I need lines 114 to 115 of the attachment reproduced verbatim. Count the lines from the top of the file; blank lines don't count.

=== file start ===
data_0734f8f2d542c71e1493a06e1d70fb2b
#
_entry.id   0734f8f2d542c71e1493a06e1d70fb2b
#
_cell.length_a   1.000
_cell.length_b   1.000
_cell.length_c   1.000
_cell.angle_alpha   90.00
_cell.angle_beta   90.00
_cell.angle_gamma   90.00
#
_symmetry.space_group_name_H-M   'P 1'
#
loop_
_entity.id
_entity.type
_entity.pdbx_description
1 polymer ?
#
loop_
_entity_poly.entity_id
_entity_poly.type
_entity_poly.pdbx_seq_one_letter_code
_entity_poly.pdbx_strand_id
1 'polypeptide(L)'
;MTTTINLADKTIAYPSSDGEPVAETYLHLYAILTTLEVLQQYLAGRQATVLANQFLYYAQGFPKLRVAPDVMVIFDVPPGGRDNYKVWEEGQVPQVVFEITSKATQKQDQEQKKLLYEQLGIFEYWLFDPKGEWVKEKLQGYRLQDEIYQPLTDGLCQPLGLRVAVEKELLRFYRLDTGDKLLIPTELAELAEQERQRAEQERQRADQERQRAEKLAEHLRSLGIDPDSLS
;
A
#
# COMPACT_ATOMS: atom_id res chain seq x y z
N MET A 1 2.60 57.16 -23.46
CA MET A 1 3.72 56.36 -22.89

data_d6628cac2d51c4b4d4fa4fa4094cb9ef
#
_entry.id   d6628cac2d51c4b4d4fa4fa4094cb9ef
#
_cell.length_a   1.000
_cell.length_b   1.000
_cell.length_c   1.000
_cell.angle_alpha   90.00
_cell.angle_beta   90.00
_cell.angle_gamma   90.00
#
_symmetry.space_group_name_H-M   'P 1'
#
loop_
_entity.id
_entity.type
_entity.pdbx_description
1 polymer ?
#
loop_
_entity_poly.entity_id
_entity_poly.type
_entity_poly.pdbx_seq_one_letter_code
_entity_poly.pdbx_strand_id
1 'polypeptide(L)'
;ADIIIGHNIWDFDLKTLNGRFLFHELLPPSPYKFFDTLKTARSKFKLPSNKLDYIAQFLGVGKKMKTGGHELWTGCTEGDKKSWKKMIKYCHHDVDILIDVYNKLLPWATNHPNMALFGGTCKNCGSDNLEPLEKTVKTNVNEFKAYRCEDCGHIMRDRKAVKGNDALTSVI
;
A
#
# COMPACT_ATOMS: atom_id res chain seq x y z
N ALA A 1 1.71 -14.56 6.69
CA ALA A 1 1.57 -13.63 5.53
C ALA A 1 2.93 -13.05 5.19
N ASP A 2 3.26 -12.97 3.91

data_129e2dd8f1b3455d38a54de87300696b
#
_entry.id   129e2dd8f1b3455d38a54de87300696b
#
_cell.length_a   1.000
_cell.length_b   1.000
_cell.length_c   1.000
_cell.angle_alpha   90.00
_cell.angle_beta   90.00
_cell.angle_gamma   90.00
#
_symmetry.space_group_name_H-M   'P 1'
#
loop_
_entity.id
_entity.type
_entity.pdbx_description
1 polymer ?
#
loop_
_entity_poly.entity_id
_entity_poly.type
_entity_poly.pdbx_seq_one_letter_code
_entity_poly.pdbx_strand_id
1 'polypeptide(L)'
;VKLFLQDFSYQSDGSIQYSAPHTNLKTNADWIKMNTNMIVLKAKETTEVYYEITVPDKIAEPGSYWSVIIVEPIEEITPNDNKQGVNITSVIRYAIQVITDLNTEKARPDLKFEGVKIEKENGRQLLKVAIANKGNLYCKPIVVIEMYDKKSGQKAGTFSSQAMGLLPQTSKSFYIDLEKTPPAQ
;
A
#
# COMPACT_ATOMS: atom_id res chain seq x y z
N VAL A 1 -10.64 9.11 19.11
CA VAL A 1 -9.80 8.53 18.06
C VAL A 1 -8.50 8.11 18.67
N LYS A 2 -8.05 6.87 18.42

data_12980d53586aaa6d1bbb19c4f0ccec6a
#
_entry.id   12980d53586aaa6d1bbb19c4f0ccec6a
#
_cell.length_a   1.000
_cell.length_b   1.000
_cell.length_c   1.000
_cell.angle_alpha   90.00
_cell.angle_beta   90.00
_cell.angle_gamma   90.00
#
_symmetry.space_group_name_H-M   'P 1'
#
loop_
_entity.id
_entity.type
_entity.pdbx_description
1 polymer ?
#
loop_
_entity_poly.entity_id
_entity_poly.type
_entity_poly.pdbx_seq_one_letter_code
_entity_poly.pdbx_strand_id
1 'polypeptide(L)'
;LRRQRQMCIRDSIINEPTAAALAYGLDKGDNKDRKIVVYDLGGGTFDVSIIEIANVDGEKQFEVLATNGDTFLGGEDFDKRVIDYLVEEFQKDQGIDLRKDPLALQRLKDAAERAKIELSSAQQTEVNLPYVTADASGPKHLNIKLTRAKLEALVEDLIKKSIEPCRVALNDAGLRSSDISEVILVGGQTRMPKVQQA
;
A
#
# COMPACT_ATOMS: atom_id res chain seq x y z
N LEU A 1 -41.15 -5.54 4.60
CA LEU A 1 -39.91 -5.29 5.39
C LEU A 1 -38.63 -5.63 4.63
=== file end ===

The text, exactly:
loop_
_entity.id